Full details of the charges and particulars of the charges are attached as appendix A.

5

At the commencement of the hearing of the charges on 17 August 2017, counsel for the respondent applied for Charge 1 to be struck out on the ground that it had been laid in contravention of s 351 of the 2006 Act and alternatively for lack of evidentiary foundation.

6

The Tribunal heard argument from both counsel. It retired to consider the application. It advised counsel that it had declined the application and that it would record its reasons for doing so.

7

The relevant parts s 351 of the 2006 Act provide:

  • “(1) If a lawyer or former lawyer… is alleged to have been guilty, before the commencement of this section, of conduct in respect of which proceedings of a disciplinary nature could have been commenced under the Law Practitioners act 1982, a complaint about that conduct may be made after the commencement of this section, to the complaints service established under section 121(1) by the New Zealand Law Society.

  • (2) Despite subsection (1), no person is entitled to make under this Act—

    (b) a complaint in respect of —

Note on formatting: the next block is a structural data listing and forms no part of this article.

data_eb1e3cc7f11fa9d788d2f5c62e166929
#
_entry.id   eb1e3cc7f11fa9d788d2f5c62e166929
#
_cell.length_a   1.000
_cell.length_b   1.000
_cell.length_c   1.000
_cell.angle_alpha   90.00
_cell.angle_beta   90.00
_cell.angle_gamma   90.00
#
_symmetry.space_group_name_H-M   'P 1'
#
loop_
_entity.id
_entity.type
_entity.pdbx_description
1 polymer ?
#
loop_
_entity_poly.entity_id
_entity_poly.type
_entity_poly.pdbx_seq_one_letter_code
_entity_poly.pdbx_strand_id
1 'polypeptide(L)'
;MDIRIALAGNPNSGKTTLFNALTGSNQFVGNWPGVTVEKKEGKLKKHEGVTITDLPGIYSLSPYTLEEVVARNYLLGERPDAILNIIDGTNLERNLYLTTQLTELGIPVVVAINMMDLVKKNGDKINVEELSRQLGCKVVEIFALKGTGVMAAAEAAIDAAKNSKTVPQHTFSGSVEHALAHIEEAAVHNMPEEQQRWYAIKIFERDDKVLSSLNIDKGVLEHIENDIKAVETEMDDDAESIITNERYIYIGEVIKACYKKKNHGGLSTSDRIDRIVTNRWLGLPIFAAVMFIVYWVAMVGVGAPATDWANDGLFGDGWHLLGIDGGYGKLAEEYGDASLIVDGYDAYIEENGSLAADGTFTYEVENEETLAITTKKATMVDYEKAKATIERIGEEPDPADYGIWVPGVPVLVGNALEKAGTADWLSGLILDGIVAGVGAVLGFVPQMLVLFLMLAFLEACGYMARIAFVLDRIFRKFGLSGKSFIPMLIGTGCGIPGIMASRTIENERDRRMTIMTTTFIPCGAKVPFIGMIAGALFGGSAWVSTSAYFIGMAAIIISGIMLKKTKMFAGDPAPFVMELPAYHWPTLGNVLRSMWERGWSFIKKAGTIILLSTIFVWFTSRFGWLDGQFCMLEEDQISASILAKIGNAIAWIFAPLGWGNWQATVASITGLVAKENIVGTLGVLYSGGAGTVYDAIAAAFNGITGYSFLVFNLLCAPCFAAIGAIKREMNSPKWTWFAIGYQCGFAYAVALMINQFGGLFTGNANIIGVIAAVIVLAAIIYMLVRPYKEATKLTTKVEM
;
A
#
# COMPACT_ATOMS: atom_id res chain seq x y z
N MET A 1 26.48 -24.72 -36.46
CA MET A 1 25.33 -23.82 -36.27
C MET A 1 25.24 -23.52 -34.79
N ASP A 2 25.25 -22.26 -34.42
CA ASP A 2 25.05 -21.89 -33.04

(i) conduct that occurred more than 6 years before the commencement of this section;”

8

The section commenced on 1 August 2008 (cl 2 Lawyers and Conveyancers Act Commencement Order 2008 SR 2008/182).

9

Mr Beck submitted that paras [8] to [25] of the particulars relating to Charge 1 concern events that occurred before 1 August 2002 and were relied on by the applicant in relation to that charge (para [52](a) to (c)). His submission was that by so doing, Charge 1 is a complete charge which includes conduct occurring before 1 August 2008. He said that the applicant had refused to separate out the disparate conduct included in charge 1 and that the result must be that the whole of charge must stand or fall together and be dismissed.

10

The alternative argument for dismissal of Charge 1 was that the applicant had not laid an evidentiary foundation for the charge. With reference to paras [52](d), (e), (f), (g), and (h)] relating to alleged breaches of the rules, the submission was:

  • (a) That the complainant had not provided evidence that the respondent was acting for her;

  • (b) That the applicant had not provided any evidence of the respondent's prior knowledge about the complainant's affairs;